MIAMI — The door for travel to Cuba cracked open during President Barack Obama’s first term.
Cuban-Americans can now visit family on the island as often as they like. Americans can travel legally as part of an academic or religious trip.
Perhaps it’s for this reason that Obama’s standing with the Cuban-American community in Florida stayed largely steady on Election Day, even though the modest openings with Cuba have riled some of South Florida’s more conservative exiles. Exit polling showed that 49 percent of Cuban-Americans voted for the Democrat, roughly the same percentage as four years ago.
At the same time, Florida voters sent to the House a Cuban-American Democrat from Miami who supports Obama’s expansion of travel and remittances to Cuba while still favoring the 50-year-old embargo that limits American trade with the communist country. Joe Garcia defeated Republican Rep. David Rivera, who was implicated in a campaign finance scandal and had supported a traditional, isolationist stance toward Cuba.
The victories by supporters of looser restrictions on Cuba travel illustrate changing attitudes of Americans who hail from the island nation: They seem to be less resistant to politicians who promote travel to Cuba and more focused on more traditional American concerns such as the economy, rather than Cuba policy. Those shifting attitudes could have implications for U.S. policy toward Cuba in the next four years, as well as how presidential candidates and politicians approach Cuban-Americans in Florida, an important swing state, in the future.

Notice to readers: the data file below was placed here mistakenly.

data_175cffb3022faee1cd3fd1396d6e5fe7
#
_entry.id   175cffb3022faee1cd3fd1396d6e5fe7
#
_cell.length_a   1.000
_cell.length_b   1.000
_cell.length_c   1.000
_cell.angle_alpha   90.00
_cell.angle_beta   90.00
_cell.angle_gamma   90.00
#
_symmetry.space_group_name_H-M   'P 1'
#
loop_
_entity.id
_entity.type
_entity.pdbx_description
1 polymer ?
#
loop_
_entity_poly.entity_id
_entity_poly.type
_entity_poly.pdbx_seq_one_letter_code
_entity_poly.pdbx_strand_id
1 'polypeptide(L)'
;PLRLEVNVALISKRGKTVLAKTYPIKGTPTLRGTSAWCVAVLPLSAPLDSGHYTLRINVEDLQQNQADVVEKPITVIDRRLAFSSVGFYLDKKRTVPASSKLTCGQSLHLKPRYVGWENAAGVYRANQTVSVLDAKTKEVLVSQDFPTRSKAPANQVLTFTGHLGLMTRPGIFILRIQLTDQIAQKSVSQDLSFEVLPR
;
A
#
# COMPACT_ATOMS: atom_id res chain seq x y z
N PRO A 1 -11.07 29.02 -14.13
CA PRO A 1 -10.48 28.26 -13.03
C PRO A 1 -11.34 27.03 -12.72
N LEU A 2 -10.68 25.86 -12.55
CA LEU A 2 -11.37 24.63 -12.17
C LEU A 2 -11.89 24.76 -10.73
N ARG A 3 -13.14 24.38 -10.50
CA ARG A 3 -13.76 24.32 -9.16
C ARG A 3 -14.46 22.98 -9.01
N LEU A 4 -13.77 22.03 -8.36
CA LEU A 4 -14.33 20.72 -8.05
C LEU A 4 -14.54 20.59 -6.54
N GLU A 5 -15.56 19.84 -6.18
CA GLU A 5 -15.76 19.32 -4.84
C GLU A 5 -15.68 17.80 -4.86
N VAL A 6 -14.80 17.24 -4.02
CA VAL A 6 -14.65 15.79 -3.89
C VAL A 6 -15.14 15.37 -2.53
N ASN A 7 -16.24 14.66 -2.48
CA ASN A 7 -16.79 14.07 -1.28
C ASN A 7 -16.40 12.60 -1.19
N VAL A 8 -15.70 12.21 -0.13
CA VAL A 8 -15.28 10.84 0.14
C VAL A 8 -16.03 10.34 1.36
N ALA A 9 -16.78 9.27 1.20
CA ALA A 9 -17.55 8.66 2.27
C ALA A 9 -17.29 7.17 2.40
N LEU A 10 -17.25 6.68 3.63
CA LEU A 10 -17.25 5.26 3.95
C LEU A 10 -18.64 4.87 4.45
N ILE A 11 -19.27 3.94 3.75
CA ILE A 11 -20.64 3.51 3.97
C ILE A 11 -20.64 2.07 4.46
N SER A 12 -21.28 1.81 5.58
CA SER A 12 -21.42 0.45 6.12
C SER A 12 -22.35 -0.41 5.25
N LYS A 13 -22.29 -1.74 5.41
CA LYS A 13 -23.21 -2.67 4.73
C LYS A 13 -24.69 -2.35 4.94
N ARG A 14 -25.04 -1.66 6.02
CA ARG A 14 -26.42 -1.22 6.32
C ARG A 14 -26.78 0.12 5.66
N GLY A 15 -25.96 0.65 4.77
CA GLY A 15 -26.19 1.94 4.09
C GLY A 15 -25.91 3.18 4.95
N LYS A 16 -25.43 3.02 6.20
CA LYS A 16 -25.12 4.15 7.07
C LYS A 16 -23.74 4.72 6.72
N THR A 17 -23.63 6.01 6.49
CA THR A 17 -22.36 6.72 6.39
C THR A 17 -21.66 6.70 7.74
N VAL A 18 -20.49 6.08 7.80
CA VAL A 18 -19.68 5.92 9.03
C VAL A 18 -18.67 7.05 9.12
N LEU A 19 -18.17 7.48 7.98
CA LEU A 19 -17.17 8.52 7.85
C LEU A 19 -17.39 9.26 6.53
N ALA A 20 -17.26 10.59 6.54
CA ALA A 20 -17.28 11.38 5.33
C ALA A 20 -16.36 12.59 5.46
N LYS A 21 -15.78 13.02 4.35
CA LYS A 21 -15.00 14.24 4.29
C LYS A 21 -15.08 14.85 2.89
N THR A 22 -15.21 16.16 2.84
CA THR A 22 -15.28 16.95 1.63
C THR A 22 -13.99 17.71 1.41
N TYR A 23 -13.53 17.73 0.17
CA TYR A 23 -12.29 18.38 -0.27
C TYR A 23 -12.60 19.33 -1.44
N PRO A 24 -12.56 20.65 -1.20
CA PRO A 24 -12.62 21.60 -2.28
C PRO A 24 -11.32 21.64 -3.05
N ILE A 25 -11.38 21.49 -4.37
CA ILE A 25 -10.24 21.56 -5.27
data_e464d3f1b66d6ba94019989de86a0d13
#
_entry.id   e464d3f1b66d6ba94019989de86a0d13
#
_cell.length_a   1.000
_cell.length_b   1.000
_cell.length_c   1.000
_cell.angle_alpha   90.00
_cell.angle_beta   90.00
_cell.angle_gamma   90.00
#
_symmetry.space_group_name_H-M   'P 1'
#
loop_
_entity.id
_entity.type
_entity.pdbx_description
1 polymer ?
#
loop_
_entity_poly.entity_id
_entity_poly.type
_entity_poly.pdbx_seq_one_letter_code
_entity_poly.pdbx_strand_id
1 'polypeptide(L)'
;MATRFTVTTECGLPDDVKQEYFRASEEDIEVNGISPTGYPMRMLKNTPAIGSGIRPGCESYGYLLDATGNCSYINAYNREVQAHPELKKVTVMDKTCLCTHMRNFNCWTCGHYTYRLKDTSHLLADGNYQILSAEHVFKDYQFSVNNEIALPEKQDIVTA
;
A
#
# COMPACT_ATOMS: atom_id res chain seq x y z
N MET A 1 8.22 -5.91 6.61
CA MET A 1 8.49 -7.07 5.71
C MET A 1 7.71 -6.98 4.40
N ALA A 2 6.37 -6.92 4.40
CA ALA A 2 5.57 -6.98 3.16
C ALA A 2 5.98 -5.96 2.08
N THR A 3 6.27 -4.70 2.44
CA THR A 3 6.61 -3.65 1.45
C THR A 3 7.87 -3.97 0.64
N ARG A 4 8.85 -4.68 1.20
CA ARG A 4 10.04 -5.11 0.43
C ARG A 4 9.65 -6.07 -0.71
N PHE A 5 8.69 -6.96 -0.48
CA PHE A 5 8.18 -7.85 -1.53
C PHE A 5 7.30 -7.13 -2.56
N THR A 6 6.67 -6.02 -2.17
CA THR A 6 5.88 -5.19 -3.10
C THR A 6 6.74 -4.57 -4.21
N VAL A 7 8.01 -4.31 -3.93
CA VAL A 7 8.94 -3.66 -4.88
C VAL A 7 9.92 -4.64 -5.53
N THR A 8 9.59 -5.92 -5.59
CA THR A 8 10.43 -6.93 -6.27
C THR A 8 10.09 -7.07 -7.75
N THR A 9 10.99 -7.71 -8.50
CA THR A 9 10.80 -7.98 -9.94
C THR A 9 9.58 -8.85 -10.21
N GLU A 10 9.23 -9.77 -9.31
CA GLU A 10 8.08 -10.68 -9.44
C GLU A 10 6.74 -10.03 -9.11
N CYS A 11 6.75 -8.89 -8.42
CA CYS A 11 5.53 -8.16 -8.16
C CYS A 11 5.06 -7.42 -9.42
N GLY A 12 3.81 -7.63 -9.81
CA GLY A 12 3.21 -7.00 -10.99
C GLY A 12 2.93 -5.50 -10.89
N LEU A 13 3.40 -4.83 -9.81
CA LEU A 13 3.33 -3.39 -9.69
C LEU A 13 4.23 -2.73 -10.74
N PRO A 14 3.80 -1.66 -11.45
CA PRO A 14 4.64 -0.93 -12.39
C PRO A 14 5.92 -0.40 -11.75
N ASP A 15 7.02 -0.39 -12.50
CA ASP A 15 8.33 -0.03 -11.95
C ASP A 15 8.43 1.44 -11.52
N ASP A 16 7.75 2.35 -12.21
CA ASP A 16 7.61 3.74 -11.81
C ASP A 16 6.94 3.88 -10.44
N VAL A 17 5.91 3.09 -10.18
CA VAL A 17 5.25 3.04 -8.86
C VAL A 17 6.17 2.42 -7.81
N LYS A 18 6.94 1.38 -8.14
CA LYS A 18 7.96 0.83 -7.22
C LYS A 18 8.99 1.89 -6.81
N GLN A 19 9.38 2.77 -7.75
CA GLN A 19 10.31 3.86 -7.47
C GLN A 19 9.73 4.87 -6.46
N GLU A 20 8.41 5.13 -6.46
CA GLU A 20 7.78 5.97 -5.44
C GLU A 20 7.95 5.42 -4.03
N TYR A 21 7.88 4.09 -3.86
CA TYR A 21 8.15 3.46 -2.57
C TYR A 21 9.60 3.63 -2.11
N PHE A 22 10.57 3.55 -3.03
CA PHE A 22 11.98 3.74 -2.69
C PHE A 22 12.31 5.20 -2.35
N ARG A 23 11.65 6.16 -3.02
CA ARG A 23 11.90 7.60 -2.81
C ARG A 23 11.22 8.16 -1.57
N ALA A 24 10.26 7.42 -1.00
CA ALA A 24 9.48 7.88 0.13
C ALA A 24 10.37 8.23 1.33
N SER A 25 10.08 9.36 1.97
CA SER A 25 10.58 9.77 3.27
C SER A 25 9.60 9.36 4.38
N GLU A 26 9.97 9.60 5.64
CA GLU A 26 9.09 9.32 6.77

There are plenty of other impediments, chiefly the continued detention of U.S. contractor Alan Gross by the Cuban government, which could delay a further easing of restrictions with Cuba. Gross was arrested in 2009 while working as part of a democracy-building program; he’s now serving a 15-year prison term for bringing restricted communications equipment into Cuba.